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Maryland taps carbon permit coffers for power bill rebates

A cap and trade program is one option being explored by the United States as a method to reduce greenhouse gas emissions.  While legislation at the national level has yet to set up such a program, a group of states in the Northeast has started their own regional cap and trade system, the Regional Greenhouse Gas Initiative (RGGI).  Under RGGI, emissions allowances are auctioned amongst participants who emit greenhouse gases.  The revenue generated from the auction is in turn to be used to fund programs which support the use of clean and efficient energy. 

The state of Maryland, a member of RGGI, has “broken the rules,” and is using the money from the auction to subsidize low-income family’s energy bills.  Rather than using the income for its designated purpose, Maryland is prolonging the use of the energy sources contributing to global climate change.  According to analysts, the state’s decision to use the money to help pay residents pay for energy is only a short-term fix, not a long-term solution.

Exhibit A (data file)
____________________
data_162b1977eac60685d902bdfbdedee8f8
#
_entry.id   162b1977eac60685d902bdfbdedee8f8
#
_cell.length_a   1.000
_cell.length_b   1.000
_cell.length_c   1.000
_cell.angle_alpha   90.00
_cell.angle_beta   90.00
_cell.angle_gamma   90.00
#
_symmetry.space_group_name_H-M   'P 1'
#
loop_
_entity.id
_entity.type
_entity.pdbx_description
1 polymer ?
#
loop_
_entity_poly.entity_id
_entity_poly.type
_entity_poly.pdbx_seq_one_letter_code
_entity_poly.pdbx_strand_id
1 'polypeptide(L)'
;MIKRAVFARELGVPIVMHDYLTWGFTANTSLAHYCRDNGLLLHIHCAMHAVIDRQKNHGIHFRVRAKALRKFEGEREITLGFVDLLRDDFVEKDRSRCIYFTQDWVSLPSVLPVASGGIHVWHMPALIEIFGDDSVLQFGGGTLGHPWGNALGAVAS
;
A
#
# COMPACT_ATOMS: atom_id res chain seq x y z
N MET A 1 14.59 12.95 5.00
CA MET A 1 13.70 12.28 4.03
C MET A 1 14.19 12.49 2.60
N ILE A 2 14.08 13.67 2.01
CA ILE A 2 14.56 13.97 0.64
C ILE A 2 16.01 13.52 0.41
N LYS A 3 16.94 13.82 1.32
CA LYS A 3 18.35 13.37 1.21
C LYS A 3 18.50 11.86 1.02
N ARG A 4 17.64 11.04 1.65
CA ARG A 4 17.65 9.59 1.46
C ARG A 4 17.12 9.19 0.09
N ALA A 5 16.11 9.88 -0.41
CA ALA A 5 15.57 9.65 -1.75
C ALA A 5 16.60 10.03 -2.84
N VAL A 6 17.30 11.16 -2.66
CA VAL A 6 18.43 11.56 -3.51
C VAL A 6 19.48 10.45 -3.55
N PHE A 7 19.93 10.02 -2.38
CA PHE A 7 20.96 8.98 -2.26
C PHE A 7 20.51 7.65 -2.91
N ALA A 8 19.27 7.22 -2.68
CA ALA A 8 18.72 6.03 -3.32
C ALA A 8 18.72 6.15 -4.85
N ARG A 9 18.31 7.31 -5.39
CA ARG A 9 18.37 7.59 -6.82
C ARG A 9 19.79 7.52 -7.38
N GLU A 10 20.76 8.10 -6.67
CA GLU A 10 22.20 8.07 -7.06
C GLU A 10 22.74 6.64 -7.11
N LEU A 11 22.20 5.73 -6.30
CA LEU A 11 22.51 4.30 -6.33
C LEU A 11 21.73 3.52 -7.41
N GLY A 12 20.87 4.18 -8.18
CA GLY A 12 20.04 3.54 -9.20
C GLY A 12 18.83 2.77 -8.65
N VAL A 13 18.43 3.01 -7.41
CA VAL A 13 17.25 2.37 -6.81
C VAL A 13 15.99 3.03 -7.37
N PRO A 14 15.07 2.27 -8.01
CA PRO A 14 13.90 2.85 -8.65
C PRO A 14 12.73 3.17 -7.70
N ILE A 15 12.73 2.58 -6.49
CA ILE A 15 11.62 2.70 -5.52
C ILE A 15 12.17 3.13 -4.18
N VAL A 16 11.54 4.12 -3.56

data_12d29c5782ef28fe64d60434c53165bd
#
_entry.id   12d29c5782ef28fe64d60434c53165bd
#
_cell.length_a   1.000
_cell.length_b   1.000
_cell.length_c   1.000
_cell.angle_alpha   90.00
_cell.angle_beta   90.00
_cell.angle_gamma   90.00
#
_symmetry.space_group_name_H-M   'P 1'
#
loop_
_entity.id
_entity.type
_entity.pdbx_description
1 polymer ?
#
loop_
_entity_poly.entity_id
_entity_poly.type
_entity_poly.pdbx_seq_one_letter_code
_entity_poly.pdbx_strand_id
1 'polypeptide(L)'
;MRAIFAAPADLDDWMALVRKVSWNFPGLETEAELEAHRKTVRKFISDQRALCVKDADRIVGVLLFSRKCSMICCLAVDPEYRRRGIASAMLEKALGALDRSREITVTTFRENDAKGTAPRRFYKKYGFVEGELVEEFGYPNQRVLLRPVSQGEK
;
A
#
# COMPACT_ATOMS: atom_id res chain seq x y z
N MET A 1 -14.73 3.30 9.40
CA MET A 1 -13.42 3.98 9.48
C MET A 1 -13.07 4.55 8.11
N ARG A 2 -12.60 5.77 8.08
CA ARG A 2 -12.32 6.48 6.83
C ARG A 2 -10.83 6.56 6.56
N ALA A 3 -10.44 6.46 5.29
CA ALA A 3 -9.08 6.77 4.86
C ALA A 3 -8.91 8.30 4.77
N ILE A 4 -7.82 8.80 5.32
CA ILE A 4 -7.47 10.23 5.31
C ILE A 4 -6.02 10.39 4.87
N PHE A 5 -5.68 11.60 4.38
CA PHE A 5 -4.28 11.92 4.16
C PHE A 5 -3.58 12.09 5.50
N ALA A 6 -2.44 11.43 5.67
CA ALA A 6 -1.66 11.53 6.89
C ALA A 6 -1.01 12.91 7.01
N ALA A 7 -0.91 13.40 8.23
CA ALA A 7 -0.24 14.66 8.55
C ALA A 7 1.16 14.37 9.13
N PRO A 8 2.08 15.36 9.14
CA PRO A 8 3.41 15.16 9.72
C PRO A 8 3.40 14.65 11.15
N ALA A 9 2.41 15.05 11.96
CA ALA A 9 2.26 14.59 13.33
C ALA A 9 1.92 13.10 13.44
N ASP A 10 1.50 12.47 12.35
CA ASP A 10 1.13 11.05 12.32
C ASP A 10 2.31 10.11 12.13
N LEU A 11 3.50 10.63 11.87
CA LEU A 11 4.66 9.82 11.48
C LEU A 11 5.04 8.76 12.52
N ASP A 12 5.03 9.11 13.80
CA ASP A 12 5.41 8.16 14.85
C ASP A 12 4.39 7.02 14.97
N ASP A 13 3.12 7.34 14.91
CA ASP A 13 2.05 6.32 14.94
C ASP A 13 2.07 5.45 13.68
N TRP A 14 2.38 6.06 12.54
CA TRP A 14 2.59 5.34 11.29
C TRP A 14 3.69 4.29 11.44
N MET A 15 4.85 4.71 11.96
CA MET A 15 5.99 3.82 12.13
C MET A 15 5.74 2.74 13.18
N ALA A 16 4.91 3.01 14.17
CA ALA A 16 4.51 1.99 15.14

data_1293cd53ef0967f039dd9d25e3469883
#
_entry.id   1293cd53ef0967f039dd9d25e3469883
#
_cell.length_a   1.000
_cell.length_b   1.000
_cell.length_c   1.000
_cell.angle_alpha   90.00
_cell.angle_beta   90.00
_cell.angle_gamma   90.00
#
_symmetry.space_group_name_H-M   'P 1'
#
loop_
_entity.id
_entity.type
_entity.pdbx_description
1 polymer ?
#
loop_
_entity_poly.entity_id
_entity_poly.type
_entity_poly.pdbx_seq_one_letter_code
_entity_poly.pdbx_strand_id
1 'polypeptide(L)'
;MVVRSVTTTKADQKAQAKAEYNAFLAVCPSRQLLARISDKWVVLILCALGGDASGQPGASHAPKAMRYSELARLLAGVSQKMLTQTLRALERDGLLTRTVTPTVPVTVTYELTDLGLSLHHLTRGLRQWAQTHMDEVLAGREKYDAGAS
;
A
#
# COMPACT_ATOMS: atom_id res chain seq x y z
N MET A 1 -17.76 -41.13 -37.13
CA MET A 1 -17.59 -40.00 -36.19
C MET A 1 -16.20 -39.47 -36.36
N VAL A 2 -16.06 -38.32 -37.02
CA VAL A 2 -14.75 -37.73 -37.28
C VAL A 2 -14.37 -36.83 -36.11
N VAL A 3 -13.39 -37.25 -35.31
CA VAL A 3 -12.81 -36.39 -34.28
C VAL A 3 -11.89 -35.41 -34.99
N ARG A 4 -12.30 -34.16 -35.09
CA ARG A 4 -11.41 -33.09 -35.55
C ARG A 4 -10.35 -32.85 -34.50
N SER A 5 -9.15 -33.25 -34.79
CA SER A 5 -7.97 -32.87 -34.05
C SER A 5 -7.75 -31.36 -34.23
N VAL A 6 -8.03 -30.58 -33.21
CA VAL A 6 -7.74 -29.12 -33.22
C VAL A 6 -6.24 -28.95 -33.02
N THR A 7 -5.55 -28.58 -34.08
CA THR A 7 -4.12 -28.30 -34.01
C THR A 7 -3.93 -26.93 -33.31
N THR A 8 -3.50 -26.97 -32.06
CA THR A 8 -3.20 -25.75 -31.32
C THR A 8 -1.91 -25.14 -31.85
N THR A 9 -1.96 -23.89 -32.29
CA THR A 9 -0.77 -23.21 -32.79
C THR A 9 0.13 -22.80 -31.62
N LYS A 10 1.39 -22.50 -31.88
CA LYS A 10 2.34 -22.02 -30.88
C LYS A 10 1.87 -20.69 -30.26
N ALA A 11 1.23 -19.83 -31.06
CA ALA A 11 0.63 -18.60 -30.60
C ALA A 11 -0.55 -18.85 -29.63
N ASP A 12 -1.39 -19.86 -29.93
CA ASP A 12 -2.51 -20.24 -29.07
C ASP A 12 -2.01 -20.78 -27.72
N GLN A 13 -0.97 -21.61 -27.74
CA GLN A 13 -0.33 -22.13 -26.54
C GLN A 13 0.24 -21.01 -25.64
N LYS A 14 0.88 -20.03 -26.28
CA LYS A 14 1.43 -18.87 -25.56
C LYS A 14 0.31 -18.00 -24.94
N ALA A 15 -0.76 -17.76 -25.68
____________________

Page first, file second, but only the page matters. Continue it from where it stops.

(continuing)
Controversy over this issue will likely continue in the near future, as President Obama’s budget includes a proposal to start a national cap and trade system, from which the revenue generated by this auction will be given back to the taxpayers.

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